Open

Coming up

Don't miss

Replay


LATEST SHOWS

AFRICA NEWS

Senegalese photographer's flashbacks to Africans throughout history

Read more

MEDIAWATCH

Hollande photographed with Julie Gayet on Elysée Palace balcony

Read more

REVISITED

Is Beirut still haunted by ghosts of the civil war?

Read more

THE WORLD THIS WEEK

Band Aid 30 - Hit or Miss? Bob Geldof in Hot Water over Ebola Single

Read more

THE WORLD THIS WEEK

Deal or No Deal with Iran? Home Stretch to Reach Historic Agreement

Read more

FRANCE IN FOCUS

Football scandals: The ugly side of the beautiful game

Read more

#THE 51%

Ending violence against women: The dangers of trial by Twitter

Read more

#TECH 24

Tech giants under scrutiny: The problem with Uber

Read more

FOCUS

Inside an Iranian nuclear research reactor

Read more

Culture

Discovery of new tombs hints that pyramid builders were not slaves

Text by News Wires

Latest update : 2010-01-10

The discovery of tombs holding the remains of the Pyramid builders may indicate that they were built by free workers and not slaves, as widely believed, due to their proximity to the tombs of Egyptian kings.

REUTERS - New tombs found in Giza support the view that the Great Pyramids were built by free workers and not slaves, as widely believed, Egypt’s chief archaeologist said on Sunday.

Films and media have long depicted slaves toiling away in the desert to build the mammoth pyramids only to meet a miserable death at the end of their efforts.

“These tombs were built beside the king’s pyramid, which indicates that these people were not by any means slaves,” Zahi Hawass, the chief archaeologist heading the Egyptian excavation team, said in a statement.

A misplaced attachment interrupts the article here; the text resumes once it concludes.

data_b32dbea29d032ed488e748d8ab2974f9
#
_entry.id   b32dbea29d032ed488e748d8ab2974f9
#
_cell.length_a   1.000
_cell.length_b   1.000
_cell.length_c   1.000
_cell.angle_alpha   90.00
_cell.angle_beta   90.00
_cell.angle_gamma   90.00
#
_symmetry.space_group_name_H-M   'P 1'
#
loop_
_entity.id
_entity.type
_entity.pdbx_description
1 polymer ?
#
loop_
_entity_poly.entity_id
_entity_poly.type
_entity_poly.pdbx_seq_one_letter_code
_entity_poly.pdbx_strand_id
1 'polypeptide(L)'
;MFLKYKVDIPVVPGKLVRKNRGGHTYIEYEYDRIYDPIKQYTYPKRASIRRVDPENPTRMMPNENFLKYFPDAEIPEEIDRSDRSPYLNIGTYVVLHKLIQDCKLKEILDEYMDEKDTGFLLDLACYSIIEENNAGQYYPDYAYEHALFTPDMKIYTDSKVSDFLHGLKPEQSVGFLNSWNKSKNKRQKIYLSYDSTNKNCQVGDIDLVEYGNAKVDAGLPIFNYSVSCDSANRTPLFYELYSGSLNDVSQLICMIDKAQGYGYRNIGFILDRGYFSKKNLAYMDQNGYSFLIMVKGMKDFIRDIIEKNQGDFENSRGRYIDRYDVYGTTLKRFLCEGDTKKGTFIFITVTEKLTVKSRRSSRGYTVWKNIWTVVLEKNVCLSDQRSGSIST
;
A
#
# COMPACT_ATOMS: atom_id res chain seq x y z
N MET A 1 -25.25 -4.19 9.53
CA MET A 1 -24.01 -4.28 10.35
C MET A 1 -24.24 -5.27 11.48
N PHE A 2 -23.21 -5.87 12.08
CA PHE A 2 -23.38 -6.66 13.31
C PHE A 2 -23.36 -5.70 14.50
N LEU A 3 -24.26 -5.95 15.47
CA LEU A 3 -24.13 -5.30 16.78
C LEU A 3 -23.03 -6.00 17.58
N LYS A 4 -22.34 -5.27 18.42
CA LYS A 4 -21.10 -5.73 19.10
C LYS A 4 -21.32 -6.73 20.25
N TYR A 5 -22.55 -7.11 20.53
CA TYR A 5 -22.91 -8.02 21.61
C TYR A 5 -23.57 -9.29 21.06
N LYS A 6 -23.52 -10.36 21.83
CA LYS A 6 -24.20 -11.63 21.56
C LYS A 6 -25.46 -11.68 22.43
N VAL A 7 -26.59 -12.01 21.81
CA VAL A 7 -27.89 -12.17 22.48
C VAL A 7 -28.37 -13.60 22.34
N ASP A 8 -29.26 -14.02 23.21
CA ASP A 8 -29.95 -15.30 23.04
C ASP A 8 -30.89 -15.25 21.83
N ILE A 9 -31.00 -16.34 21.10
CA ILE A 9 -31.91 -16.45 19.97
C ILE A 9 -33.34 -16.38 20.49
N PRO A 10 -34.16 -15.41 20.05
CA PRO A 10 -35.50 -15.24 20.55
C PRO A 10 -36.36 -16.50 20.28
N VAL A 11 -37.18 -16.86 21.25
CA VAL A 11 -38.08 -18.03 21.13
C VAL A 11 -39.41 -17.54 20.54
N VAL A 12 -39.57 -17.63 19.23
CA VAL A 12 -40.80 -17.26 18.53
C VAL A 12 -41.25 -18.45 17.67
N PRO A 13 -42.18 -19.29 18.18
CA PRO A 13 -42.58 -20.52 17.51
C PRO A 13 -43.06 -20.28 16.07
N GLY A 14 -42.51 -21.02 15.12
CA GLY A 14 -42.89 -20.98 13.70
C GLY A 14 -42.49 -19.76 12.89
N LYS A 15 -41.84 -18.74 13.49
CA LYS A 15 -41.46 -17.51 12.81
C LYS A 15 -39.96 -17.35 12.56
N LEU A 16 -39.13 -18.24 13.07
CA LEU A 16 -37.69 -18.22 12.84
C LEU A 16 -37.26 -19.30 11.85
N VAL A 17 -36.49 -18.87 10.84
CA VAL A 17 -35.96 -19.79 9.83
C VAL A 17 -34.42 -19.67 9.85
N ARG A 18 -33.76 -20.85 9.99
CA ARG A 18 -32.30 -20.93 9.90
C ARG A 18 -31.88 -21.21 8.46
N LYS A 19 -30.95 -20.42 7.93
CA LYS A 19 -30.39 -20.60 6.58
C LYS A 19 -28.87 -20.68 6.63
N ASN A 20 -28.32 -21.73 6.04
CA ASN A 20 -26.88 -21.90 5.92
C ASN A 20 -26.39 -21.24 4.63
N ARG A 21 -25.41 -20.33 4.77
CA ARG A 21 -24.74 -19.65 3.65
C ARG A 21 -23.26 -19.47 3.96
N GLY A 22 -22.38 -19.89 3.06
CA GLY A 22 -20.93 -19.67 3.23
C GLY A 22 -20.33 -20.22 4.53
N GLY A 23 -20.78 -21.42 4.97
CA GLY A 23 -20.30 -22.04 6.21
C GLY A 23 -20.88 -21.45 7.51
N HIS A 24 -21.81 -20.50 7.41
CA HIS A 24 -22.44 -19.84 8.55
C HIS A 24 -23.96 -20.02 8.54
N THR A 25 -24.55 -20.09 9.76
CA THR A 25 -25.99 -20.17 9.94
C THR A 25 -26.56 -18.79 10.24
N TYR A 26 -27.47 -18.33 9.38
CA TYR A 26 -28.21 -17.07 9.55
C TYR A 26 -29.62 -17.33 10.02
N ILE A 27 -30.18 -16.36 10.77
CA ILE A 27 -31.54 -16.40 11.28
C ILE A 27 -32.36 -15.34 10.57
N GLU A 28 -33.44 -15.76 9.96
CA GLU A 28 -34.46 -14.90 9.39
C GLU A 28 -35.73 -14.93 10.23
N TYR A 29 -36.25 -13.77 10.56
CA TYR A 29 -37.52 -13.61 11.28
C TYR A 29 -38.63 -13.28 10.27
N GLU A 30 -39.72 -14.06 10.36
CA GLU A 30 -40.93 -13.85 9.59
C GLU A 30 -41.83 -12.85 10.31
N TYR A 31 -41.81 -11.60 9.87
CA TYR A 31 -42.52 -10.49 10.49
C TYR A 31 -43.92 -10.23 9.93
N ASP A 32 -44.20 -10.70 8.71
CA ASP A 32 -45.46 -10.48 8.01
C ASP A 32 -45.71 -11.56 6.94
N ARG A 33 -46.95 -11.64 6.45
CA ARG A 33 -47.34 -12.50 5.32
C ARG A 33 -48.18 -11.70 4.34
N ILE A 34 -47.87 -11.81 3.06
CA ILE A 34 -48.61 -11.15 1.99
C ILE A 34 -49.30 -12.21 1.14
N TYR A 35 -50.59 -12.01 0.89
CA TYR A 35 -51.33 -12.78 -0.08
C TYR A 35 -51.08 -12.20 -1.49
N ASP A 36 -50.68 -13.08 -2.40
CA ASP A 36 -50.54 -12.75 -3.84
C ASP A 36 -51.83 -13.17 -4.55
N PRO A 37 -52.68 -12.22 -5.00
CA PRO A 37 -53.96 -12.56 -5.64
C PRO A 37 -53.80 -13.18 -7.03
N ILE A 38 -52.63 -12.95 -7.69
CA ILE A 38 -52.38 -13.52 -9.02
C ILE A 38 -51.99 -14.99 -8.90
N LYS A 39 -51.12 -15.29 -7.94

“If they were slaves, they would not have been able to build their tombs beside their king’s.”

He said the collection of workers’ tombs, some of which were found in the 1990s, were among the most significant finds in the 20th and 21st centuries. They belonged to workers who built the pyramids of Khufu and Khafre.

Hawass had earlier found graffiti on the walls from workers calling themselves “friends of Khufu”—another sign that they were not slaves.

The tombs, on the Giza plateau on the western edge of Cairo, are 4,510 years old and lie at the entrance of a one-km (half mile)-long necropolis.

Hawass said evidence had been found showing that farmers in the Delta and Upper Egypt had sent 21 buffalo and 23 sheep to the plateau every day to feed the builders, believed to number around 10,000 -- or about a tenth of Greek historian Herodotus’s estimate of 100,000.

These farmers were exempted from paying taxes to the government of ancient Egypt—evidence that he said underscored the fact they were participating in a national project.

The first discovery of workers’ tombs in 1990 came about accidentally when a horse stumbled on a brick structure 10 metres (yards) away from the burial area.
 

Date created : 2010-01-10

COMMENT(S)